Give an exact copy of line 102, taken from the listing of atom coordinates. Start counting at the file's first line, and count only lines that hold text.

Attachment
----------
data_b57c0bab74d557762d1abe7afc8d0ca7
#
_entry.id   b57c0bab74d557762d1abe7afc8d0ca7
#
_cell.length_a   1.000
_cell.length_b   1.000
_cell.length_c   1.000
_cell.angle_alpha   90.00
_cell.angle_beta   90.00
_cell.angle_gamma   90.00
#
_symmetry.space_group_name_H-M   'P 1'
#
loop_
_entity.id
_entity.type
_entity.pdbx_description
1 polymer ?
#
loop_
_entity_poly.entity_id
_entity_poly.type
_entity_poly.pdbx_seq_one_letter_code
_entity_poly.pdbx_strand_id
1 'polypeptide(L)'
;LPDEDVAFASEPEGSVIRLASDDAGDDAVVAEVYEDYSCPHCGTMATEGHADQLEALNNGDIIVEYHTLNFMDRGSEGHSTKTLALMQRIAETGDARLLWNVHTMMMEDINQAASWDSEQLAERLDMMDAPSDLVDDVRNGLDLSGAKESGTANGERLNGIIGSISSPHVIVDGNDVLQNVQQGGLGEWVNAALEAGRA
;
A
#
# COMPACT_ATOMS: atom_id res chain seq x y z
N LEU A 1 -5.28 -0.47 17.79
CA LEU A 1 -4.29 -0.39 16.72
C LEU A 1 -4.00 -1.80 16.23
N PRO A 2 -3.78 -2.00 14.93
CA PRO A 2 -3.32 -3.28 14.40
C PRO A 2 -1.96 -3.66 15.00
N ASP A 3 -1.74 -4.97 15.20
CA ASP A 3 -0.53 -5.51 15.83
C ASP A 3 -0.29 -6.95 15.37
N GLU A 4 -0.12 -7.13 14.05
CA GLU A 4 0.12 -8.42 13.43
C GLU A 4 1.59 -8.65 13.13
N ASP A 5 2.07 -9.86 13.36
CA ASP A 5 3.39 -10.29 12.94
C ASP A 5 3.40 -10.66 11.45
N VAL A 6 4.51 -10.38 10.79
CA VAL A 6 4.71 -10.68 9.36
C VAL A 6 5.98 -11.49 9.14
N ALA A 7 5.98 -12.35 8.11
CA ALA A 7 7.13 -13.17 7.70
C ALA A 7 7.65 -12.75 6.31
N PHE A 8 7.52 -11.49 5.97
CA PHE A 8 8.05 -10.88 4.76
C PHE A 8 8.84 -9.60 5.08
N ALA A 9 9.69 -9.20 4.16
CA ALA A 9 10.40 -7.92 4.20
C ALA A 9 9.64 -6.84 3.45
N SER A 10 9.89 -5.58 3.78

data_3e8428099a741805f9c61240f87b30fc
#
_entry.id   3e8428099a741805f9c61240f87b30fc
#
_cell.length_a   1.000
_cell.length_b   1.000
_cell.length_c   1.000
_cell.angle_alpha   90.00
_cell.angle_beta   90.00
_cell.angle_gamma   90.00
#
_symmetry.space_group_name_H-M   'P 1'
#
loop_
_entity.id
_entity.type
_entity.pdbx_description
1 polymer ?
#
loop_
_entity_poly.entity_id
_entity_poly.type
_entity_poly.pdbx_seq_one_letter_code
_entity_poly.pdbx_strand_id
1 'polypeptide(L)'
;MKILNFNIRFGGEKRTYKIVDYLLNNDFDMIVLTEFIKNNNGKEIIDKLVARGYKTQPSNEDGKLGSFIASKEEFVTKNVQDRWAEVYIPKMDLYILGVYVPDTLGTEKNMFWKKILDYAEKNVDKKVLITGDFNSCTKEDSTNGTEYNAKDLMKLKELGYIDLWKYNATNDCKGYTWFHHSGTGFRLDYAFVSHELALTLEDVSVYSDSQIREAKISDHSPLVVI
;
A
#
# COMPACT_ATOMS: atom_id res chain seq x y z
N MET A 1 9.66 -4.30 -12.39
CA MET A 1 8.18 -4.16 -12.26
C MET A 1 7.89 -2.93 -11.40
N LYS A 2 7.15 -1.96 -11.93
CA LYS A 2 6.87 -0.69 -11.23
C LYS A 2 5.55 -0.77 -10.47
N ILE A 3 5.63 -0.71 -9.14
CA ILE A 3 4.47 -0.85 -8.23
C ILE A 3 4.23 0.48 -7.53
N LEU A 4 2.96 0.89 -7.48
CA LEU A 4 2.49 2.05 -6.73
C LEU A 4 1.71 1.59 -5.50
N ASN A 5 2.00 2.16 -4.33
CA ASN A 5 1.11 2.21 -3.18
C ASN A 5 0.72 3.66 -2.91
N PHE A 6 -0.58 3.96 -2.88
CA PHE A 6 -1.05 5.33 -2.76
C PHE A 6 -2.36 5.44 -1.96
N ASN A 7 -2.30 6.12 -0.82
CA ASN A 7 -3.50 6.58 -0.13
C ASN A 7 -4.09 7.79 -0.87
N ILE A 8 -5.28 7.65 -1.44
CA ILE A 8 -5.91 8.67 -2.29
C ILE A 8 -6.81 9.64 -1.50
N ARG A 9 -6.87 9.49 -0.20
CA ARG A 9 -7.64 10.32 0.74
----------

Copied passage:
CA ASN A 5 1.11 2.21 -3.18